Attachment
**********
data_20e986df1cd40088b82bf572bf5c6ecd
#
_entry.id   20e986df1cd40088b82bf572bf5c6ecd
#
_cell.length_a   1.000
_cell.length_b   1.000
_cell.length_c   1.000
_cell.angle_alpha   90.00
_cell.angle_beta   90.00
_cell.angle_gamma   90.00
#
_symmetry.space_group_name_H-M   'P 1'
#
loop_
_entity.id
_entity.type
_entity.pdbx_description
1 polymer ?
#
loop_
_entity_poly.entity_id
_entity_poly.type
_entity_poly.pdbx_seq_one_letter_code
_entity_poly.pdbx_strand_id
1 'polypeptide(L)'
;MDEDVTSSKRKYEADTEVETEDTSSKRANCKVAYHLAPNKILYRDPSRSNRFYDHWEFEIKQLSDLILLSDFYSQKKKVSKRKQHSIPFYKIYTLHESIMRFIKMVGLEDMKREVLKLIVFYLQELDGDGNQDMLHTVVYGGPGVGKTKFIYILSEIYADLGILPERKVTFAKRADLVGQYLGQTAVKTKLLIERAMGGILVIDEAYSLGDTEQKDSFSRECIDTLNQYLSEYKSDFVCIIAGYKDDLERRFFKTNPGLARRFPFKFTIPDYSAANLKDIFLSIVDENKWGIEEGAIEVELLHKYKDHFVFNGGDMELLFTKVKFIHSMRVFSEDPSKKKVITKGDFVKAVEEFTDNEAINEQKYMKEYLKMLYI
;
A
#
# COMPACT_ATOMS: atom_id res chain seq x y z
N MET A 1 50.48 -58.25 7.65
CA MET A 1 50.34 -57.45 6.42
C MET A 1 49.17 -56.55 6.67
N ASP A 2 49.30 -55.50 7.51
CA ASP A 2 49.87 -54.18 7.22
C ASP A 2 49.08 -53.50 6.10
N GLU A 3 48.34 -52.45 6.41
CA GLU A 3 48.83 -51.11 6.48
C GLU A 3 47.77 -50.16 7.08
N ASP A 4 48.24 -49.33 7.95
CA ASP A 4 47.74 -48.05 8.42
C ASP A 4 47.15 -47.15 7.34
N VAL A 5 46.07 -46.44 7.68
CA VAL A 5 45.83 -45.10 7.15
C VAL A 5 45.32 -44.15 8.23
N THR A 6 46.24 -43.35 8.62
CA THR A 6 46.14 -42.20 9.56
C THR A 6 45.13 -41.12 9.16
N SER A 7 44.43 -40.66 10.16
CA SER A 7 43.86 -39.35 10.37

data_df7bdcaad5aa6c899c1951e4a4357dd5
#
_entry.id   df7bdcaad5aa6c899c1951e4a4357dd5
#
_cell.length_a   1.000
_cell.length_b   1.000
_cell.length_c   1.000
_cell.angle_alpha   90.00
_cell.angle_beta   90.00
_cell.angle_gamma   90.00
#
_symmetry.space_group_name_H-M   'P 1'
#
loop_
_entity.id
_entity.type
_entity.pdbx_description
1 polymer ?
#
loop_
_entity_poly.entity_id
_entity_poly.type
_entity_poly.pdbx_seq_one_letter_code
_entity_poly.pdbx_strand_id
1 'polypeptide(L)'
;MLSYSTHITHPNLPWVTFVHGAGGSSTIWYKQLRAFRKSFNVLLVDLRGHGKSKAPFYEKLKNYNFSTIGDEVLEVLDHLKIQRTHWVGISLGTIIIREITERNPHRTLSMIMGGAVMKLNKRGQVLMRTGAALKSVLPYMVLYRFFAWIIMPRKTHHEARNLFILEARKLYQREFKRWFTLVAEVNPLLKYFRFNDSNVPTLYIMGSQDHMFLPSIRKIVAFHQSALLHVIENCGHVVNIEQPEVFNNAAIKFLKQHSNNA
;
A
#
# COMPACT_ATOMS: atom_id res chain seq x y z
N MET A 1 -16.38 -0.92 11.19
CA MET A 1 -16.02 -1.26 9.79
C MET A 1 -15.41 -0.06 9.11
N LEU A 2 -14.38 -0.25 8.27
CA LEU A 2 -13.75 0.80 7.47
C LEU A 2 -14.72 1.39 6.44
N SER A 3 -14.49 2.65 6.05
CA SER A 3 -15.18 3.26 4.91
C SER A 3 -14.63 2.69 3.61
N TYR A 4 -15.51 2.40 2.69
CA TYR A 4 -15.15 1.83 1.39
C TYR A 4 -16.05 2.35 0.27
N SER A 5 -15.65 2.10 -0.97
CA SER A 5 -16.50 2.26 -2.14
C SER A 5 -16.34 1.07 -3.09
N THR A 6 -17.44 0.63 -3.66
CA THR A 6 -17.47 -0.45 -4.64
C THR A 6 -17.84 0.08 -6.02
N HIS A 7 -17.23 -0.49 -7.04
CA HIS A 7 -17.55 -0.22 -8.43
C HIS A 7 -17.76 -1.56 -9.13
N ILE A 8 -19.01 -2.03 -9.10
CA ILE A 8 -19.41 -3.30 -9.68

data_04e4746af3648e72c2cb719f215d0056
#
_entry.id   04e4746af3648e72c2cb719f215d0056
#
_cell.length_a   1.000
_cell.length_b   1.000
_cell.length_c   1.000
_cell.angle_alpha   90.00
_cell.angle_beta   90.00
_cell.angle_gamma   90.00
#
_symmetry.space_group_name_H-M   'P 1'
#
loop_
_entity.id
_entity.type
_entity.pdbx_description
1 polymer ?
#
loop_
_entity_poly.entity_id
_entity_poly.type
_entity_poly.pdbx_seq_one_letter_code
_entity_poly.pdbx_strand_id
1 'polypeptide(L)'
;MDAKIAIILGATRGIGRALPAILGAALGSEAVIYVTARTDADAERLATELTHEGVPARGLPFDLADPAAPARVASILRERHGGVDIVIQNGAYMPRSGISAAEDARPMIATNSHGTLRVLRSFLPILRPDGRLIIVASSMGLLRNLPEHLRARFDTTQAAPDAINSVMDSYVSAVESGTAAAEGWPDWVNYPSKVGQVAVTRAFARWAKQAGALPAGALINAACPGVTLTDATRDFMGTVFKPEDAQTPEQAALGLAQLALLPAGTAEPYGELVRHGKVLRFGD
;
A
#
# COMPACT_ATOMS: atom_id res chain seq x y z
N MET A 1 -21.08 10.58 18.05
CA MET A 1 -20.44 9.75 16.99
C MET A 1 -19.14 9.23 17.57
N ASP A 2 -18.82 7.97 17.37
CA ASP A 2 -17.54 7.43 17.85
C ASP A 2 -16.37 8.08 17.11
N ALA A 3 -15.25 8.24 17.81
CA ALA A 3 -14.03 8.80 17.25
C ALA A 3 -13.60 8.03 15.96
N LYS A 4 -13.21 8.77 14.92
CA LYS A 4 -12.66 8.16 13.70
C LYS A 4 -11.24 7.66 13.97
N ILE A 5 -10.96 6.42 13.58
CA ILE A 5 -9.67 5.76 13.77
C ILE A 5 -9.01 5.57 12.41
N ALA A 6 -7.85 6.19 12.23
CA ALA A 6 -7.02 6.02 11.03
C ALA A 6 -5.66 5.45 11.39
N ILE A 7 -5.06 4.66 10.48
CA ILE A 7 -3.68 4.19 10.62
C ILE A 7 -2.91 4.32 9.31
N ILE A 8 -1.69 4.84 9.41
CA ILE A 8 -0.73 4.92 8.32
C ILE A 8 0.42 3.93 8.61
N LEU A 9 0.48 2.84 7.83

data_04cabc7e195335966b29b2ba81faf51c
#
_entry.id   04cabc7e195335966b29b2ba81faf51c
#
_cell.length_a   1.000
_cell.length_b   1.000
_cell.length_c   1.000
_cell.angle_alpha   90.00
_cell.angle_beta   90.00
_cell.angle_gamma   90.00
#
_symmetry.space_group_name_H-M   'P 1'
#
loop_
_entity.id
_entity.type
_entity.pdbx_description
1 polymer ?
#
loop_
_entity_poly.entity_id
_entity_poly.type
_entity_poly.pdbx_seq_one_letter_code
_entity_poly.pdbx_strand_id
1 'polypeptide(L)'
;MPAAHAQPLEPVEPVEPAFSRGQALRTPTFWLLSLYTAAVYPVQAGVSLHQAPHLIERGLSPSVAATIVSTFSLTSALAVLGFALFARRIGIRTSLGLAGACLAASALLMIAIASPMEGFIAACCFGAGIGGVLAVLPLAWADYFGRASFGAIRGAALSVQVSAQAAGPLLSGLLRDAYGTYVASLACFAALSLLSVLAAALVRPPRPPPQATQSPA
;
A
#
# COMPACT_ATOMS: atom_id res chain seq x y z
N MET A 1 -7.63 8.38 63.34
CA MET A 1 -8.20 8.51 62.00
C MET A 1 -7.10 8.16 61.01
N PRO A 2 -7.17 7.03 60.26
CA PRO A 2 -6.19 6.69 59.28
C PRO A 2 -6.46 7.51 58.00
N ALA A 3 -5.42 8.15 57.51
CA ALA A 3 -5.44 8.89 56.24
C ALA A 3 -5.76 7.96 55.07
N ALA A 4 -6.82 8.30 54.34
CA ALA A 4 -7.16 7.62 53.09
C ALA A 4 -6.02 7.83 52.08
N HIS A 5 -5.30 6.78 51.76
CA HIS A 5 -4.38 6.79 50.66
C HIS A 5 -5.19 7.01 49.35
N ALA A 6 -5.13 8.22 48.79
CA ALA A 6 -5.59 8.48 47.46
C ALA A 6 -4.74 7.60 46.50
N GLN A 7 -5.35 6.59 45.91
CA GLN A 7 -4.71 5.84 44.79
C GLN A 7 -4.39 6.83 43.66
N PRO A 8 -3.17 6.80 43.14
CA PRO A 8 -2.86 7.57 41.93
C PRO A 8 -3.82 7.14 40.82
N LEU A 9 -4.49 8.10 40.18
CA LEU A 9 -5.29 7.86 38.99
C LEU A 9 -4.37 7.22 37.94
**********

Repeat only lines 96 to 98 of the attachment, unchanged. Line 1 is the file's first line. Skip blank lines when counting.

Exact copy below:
N THR A 6 -17.44 0.63 -3.66
CA THR A 6 -17.47 -0.45 -4.64
C THR A 6 -17.84 0.08 -6.02